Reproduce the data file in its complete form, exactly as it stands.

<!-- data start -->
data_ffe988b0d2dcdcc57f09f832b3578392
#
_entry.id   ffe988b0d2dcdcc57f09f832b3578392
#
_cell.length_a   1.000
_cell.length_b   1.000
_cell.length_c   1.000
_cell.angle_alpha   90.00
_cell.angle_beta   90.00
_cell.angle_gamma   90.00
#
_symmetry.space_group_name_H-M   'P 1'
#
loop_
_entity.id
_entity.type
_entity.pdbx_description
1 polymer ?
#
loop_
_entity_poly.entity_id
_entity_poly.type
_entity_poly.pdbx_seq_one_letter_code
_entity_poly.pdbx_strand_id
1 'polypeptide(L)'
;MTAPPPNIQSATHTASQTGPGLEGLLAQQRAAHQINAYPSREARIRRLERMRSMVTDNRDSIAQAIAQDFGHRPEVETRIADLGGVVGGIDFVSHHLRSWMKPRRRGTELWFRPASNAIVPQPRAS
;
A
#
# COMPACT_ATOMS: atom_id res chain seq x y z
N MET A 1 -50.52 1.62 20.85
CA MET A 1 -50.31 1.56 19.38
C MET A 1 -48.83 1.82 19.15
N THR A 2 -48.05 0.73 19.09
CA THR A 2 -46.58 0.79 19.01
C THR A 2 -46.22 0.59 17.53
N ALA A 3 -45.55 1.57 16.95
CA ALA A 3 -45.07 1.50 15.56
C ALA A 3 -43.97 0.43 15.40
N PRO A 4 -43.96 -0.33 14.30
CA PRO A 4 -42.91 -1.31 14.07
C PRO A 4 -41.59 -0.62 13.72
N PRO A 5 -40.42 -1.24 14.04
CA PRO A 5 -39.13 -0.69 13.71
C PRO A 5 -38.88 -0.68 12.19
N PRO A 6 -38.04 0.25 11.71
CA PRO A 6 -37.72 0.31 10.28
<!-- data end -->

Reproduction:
data_ffe988b0d2dcdcc57f09f832b3578392
#
_entry.id   ffe988b0d2dcdcc57f09f832b3578392
#
_cell.length_a   1.000
_cell.length_b   1.000
_cell.length_c   1.000
_cell.angle_alpha   90.00
_cell.angle_beta   90.00
_cell.angle_gamma   90.00
#
_symmetry.space_group_name_H-M   'P 1'
#
loop_
_entity.id
_entity.type
_entity.pdbx_description
1 polymer ?
#
loop_
_entity_poly.entity_id
_entity_poly.type
_entity_poly.pdbx_seq_one_letter_code
_entity_poly.pdbx_strand_id
1 'polypeptide(L)'
;MTAPPPNIQSATHTASQTGPGLEGLLAQQRAAHQINAYPSREARIRRLERMRSMVTDNRDSIAQAIAQDFGHRPEVETRIADLGGVVGGIDFVSHHLRSWMKPRRRGTELWFRPASNAIVPQPRAS
;
A
#
# COMPACT_ATOMS: atom_id res chain seq x y z
N MET A 1 -50.52 1.62 20.85
CA MET A 1 -50.31 1.56 19.38
C MET A 1 -48.83 1.82 19.15
N THR A 2 -48.05 0.73 19.09
CA THR A 2 -46.58 0.79 19.01
C THR A 2 -46.22 0.59 17.53
N ALA A 3 -45.55 1.57 16.95
CA ALA A 3 -45.07 1.50 15.56
C ALA A 3 -43.97 0.43 15.40
N PRO A 4 -43.96 -0.33 14.30
CA PRO A 4 -42.91 -1.31 14.07
C PRO A 4 -41.59 -0.62 13.72
N PRO A 5 -40.42 -1.24 14.04
CA PRO A 5 -39.13 -0.69 13.71
C PRO A 5 -38.88 -0.68 12.19
N PRO A 6 -38.04 0.25 11.71
CA PRO A 6 -37.72 0.31 10.28